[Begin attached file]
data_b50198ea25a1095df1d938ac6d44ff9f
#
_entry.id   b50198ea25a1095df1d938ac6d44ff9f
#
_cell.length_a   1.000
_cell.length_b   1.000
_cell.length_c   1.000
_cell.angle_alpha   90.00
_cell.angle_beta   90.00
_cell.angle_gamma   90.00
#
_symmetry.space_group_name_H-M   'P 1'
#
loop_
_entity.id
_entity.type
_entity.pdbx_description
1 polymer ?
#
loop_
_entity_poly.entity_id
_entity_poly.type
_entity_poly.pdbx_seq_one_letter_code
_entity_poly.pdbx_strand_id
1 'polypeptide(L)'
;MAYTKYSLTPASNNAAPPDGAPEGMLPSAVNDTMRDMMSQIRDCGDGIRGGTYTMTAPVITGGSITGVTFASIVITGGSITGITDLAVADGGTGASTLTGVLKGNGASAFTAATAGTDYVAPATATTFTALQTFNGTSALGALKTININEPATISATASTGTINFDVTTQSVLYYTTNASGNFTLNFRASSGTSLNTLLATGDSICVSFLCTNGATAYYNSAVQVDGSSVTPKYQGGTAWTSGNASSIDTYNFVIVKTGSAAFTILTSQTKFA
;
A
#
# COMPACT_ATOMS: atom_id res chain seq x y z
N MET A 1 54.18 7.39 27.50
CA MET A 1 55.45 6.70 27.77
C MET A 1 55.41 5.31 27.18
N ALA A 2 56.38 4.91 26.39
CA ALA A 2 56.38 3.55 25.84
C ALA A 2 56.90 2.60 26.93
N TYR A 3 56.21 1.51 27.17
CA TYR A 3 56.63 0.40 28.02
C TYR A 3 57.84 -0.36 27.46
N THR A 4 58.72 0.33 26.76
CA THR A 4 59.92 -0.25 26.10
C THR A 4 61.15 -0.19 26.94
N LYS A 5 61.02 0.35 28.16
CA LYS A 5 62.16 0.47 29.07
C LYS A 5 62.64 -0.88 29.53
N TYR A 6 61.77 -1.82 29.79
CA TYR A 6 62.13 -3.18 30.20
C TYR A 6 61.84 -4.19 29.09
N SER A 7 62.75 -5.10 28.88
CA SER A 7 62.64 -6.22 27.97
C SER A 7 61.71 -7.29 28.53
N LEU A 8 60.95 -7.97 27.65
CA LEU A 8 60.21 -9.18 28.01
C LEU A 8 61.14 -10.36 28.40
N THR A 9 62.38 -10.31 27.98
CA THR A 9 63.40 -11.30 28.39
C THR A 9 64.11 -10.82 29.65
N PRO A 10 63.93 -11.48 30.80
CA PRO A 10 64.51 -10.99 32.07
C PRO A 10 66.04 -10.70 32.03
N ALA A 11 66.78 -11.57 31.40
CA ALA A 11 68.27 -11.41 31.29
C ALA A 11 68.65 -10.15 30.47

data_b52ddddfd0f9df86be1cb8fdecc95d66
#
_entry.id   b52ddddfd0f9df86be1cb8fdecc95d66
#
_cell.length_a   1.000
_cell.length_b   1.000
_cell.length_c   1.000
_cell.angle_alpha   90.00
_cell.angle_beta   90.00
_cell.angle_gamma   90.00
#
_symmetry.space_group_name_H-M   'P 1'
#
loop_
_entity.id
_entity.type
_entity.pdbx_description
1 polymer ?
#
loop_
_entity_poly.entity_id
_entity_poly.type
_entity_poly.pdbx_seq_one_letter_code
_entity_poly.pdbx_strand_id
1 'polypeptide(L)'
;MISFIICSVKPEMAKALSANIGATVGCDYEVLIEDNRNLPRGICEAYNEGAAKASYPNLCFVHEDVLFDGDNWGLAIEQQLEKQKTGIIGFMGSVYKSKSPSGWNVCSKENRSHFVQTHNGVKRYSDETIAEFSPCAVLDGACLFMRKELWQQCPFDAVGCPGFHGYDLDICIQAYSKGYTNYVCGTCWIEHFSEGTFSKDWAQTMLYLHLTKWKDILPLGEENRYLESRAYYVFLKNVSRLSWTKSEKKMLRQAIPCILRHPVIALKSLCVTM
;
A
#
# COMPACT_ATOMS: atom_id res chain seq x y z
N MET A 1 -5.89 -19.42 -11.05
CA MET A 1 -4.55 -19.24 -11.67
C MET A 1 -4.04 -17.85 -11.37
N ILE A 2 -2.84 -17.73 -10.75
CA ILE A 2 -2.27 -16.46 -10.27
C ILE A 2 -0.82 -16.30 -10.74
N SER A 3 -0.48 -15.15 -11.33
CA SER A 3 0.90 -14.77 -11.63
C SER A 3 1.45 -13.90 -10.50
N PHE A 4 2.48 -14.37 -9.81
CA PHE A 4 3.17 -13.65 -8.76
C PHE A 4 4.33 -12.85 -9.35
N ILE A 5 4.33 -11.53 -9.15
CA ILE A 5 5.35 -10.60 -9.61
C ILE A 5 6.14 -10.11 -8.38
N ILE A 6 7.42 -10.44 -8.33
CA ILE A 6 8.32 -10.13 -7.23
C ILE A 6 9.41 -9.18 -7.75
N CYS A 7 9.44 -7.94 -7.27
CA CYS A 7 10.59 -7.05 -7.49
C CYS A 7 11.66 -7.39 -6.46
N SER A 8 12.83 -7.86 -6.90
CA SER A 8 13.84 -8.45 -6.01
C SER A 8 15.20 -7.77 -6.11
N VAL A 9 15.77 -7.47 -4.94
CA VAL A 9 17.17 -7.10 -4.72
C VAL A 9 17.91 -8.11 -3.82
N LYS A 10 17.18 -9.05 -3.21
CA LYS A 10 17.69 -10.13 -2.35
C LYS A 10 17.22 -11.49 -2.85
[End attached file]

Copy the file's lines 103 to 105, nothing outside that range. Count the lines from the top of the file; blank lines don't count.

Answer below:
N PHE A 4 2.48 -14.37 -9.81
CA PHE A 4 3.17 -13.65 -8.76
C PHE A 4 4.33 -12.85 -9.35